But here comes my excuse for the title of this post – it can’t just be “PIE”, it can’t just be channels and capabilities – it needs to be “humble PIE”. Not in the sense of an apology for the past, but in the way we move forwards to embrace this new operational landscape. The change being brought to the market by Google comes with a window of opportunity to fundamentally reassess the way we do things and create value, to bring more positive meaning to the word independent, through a lens of genuine humility and respect for the customers and audiences we serve, and the ecosystem with which we are reliant on. This is more than me offering you platitudes. This is about taking tangible action to solve some of the problems that have plagued programmatic (under the “PIE” definition) and broader online advertising for far too long.
Doing the right thing
Let’s start with data quality. In human terms GDPR is simply legislation about establishing trust with our audiences and their data. But there’s been way too much illegitimate application of legitimate interest because commercial motives and profit have come before that central idea of trust. 2020 should be a year where ad tech takes ownership of this issue before the ICO does, offering true, simple and clear opportunities for consent, married to privacy solutions that keep that data safe and secure.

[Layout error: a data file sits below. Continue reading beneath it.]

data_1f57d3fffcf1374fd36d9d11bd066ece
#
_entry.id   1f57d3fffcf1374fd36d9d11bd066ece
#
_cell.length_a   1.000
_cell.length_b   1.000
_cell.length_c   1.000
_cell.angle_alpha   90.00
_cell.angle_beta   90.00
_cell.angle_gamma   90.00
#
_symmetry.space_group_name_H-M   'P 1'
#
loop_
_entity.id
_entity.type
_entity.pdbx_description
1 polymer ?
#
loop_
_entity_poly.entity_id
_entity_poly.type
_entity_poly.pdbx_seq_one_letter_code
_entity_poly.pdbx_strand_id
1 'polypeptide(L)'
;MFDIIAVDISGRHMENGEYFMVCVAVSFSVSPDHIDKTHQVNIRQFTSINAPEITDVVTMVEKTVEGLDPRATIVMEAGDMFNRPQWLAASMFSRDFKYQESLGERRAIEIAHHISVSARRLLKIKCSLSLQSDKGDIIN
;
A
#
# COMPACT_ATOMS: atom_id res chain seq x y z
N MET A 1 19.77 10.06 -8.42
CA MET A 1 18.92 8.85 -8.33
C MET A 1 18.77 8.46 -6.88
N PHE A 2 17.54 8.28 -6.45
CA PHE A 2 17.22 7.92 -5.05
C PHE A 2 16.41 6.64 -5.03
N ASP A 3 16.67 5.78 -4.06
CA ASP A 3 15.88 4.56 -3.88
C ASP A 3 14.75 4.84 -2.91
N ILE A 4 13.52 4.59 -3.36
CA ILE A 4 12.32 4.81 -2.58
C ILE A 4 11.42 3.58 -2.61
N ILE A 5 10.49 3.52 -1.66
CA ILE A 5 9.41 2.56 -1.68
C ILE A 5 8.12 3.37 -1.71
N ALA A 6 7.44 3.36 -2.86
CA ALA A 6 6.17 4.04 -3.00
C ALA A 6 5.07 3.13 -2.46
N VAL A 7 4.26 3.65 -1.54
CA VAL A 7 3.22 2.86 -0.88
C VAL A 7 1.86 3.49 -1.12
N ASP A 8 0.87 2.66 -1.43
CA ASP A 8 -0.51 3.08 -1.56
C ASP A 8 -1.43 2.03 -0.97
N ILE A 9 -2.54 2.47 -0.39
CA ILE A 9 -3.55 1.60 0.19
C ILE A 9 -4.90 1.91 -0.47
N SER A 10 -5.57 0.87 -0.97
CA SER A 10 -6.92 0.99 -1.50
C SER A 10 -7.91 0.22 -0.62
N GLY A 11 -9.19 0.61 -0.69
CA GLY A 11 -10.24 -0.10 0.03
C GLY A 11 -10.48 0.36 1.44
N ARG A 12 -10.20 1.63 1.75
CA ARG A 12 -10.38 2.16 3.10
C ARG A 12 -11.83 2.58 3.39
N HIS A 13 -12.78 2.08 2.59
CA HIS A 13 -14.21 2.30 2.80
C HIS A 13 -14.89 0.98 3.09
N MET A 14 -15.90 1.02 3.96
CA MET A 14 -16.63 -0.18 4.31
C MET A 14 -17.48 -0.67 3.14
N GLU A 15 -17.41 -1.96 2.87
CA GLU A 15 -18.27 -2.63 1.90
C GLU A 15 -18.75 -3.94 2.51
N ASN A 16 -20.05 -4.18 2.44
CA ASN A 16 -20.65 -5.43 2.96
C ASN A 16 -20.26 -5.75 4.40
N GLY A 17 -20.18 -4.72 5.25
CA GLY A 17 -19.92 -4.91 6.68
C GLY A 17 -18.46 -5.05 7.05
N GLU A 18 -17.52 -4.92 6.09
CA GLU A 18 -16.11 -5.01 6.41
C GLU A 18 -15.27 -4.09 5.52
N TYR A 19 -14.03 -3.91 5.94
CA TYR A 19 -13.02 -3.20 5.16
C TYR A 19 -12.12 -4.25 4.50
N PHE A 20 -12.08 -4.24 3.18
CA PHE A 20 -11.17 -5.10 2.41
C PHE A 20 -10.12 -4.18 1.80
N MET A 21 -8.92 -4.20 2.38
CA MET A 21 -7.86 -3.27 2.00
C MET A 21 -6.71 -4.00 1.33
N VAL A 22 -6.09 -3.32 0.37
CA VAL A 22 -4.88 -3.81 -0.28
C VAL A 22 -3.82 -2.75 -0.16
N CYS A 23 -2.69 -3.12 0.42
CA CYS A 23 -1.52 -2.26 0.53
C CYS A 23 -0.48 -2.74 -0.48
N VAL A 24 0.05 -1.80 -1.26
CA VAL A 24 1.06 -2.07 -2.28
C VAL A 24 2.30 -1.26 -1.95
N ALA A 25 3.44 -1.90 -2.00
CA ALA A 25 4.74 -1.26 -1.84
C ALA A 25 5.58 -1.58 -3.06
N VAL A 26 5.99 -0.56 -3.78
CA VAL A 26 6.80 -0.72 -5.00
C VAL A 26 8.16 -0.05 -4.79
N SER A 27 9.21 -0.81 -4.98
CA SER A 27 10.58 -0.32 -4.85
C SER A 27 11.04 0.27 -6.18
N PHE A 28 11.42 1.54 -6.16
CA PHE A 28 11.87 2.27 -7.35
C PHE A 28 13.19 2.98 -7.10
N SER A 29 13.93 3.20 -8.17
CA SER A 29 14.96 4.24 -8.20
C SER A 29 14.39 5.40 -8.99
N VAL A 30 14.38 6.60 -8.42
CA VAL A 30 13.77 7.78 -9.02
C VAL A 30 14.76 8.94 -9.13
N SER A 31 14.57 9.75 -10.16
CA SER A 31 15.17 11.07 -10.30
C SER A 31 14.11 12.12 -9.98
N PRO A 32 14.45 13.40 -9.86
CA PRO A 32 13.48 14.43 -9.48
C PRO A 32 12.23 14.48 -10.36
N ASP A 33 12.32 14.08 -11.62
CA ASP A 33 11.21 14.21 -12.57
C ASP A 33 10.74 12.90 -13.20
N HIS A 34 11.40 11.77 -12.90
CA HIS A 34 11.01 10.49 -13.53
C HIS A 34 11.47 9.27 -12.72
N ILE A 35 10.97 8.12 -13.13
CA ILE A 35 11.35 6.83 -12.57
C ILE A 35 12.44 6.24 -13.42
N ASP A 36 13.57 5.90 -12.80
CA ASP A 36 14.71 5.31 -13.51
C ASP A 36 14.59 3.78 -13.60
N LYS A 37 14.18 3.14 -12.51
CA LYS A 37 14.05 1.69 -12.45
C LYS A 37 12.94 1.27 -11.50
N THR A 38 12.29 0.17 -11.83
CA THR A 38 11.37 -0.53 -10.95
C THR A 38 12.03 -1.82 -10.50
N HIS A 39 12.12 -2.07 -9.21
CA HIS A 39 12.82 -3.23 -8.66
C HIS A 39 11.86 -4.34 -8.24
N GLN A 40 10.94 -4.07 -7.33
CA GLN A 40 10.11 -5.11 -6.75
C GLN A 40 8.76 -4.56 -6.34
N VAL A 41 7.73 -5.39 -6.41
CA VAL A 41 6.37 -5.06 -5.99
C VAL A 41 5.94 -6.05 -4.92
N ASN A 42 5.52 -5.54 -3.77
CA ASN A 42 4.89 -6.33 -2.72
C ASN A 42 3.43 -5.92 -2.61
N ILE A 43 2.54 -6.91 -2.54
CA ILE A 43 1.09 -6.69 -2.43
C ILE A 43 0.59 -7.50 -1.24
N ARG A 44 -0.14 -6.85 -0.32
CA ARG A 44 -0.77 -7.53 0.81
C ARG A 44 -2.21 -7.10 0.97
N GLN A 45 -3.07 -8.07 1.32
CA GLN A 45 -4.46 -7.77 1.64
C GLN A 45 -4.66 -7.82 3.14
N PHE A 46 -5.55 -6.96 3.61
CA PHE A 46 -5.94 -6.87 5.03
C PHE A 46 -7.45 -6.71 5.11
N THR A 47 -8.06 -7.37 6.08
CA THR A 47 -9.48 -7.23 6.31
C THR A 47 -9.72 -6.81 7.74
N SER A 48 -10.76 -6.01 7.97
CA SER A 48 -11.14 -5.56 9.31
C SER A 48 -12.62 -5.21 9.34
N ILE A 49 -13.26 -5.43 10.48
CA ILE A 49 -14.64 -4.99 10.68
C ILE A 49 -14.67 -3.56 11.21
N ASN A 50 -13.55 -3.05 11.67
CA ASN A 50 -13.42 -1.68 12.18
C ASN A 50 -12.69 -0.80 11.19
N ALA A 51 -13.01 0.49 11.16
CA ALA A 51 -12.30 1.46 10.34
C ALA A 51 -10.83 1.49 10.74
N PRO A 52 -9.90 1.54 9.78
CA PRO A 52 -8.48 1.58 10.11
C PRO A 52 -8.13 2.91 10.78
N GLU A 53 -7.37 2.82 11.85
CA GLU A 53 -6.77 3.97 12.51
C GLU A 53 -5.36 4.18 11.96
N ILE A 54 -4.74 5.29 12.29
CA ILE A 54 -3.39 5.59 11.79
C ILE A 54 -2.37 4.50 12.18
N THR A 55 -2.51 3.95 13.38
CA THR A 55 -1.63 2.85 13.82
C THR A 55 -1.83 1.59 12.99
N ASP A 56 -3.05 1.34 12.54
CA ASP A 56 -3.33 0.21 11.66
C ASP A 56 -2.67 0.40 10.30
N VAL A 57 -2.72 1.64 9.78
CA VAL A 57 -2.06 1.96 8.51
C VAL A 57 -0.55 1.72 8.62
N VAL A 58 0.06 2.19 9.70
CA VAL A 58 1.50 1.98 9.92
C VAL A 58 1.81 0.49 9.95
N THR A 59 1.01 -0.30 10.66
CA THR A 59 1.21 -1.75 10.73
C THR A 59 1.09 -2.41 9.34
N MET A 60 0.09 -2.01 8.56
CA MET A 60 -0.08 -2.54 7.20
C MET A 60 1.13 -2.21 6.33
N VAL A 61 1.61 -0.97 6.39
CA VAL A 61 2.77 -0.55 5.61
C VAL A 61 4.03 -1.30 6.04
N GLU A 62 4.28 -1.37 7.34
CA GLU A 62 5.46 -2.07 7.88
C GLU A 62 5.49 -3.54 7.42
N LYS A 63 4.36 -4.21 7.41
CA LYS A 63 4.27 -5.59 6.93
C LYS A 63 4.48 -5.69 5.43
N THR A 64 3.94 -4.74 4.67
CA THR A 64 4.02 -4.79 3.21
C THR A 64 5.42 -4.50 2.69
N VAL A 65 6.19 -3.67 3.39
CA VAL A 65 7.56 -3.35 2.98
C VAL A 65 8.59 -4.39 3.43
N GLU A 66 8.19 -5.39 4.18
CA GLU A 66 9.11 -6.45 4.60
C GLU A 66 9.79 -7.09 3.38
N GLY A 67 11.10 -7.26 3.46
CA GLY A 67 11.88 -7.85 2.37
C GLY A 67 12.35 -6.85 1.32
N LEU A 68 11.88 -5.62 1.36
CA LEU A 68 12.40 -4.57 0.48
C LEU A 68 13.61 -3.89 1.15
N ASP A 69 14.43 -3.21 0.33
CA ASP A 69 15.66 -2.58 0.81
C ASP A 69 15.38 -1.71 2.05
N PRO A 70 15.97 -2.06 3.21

Then we have the application of data. Personalisation was the ANA’s 2019 marketing word of the year, and something hyped by many martech companies as the ultimate end game for brands. This idea in part has led to many brands developing the practice of extreme segmentation in the pursuit of short-term performance objectives, ultimately diluting the overall focus and effectiveness of the marketing investment entrusted to us.
A recent Gartner report predicted that 80% of marketers will reduce or abandon their personalisation efforts as the reality of impracticality bites, so how can independent ad tech support this motivation instead? Identity will continue to have value, but hopefully the new identity agenda will be about the responsible targeting of known, authenticated audiences via greater volumes of publisher and brand first-/zero-party data.
But I also hope we can return to championing the value of relevance and context. Relevance is often used interchangeably with personalisation but is different, it picks up on the powerful signals and situations that are overlooked when we focus on the individual, such as like-minded communities and interests, day parts, location, weather, and so on. Relevance and context are ready-made for a future that will be potentially cohort-driven and anonymous, and is the perfect stimulus for developing ad content that can command attention.